By Tim Weber
Business editor, BBC News website
After nearly seven years the BBC News Website closes its e-commerce index - so why has its time come and gone?
Do you remember the heady days of the first internet boom?
Investors poured billions of dollars into dotcom ventures with fragile business plans.
Software companies promised the digital nirvana was around the corner.
And the media were awash with stories of people who "got the web": the online retailers with their virtual shop assistants; the companies tendering for business online, even the monks that made a fortune selling cheese on the web.
It was the right time to launch an e-commerce section, because despite all the hype it was obvious that the internet was fundamentally changing the way we do business.
The e-commerce index was our opportunity to highlight and explain this trend.
Why the first e-commerce revolution failed
It's been a wild ride ever since - well, as wild as business stories ever get.
Plenty of dotcom ventures have gone bust. Management consultants have cooled on TMT - Telecoms, Media and Technology. And we are still waiting for the internet to become truly mobile. Remember those fancy adverts about how Wap would change the world? Well, most of us are still happy to stick with talking and texting.
Much of the world around us has been touched by the e-commerce revolution - from Bradford and Boston to Bangalore and Beijing
Many of the promises made at the turn of the century fell victim to a lack of internet bandwidth and computing power.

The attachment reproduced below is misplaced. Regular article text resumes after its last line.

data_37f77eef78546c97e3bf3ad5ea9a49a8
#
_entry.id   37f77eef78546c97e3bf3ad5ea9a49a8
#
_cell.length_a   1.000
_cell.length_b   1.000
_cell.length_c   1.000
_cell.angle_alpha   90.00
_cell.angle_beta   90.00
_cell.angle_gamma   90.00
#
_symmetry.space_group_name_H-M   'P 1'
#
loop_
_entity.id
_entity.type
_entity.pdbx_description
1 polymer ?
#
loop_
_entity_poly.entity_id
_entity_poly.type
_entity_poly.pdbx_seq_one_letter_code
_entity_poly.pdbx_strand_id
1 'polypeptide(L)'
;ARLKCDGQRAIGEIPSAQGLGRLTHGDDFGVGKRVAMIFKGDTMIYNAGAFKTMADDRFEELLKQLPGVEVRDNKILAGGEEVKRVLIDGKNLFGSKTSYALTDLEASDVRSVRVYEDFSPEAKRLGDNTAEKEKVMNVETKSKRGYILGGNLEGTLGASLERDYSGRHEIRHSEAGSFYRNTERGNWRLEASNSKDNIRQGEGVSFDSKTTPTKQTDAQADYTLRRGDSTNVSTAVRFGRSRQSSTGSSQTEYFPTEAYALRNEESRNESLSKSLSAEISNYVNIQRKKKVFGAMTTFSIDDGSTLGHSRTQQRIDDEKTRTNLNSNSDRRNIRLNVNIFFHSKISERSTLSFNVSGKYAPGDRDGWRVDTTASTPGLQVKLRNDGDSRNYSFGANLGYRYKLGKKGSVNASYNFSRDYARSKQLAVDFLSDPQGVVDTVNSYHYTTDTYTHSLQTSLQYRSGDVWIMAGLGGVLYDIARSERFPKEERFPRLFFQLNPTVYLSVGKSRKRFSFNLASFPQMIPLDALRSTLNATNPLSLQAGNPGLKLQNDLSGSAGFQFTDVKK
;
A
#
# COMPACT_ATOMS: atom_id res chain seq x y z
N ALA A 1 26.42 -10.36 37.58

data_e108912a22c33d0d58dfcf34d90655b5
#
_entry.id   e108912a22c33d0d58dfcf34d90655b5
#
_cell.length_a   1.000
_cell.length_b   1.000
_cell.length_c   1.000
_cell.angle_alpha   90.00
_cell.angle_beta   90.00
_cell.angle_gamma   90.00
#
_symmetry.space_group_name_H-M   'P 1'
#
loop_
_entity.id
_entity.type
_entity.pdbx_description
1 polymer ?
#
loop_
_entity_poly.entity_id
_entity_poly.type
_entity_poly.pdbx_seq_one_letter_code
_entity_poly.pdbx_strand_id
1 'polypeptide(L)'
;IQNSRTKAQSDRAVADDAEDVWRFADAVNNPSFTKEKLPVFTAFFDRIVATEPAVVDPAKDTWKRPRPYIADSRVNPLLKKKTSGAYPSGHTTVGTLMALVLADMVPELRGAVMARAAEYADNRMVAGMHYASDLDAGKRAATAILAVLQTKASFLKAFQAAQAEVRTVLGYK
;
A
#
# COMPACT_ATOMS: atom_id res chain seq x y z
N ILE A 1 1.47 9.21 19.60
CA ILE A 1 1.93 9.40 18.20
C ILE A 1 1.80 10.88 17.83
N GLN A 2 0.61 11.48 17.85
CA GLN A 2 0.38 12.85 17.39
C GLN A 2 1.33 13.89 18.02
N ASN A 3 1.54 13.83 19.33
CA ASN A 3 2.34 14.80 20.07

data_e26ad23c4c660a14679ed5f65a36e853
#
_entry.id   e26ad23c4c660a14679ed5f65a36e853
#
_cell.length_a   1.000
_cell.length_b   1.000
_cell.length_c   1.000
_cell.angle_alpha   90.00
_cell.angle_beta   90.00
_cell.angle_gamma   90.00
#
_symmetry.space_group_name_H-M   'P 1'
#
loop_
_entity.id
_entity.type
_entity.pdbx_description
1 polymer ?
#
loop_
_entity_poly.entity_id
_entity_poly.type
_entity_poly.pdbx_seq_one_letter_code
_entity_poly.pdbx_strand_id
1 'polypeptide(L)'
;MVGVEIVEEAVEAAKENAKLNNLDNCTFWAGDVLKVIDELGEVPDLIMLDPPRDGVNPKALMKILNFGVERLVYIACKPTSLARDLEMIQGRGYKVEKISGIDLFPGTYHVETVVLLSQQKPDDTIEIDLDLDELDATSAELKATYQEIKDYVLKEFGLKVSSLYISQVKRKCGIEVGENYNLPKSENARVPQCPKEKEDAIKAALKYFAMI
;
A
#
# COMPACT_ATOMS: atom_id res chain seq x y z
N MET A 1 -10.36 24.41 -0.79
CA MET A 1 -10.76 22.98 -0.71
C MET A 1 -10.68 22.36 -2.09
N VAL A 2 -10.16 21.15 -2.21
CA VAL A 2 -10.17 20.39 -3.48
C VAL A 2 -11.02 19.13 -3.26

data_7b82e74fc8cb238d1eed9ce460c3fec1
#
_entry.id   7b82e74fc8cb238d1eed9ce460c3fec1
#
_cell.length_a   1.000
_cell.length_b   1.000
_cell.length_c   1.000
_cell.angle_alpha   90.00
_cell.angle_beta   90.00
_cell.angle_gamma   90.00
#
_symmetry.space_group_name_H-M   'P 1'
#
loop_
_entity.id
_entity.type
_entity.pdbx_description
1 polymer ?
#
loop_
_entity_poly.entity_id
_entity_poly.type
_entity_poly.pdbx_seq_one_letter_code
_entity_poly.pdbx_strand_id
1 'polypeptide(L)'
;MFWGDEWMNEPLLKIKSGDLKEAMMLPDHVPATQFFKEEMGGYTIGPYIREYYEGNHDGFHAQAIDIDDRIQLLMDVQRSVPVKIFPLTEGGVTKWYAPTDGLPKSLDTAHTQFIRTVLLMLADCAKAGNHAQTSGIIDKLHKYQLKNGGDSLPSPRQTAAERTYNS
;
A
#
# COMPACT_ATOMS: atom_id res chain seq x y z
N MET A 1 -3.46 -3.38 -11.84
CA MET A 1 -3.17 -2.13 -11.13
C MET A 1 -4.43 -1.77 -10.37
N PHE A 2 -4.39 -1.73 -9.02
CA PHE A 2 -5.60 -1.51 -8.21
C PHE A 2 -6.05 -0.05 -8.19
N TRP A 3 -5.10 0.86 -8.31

And so the real internet revolution began where both were readily available.
While e-commerce failed in its first attempt to conquer the High Street, it quickly revolutionised the corporate world.
Beyond the ghetto
Streamlined logistics, flat manufacturing, virtual companies, software-as-a-service, outsourcing and off-shoring... the buzzwords come thick and fast.
The productivity gains of the past decade and today's rapid rate of globalisation could not have been achieved without the internet and e-commerce.
Many e-commerce ideas quickly went from boo.com to bust
Now, finally, high-speed broadband is reaching more and more consumers and starting to change their lives.
Today not much of the world has been left untouched by the e-commerce revolution - from Bradford and Boston to Bangalore and Beijing.
The UK's largest supermarket, Tesco, is also the country's largest online retailer. The movement of beer kegs is tracked by radio tags and monitored through the internet. Little bed-and-breakfasts notice a surge in bookings once they are online.
Even the ultimate touchie-feelie sector of retailing - the rag trade - is soaring on the internet.
Today, the word "e-commerce" itself sounds slightly outdated - circa 1999.
Our readers seem to agree. Once the most popular sub-section of our business pages, these days the e-commerce index regularly comes bottom of the rankings.
Closing down the e-commerce section doesn't mean we will report any less about how new technology is changing our lives.
But e-commerce has long outgrown its little ghetto as a sub-section of the Business index.
E-commerce is everywhere.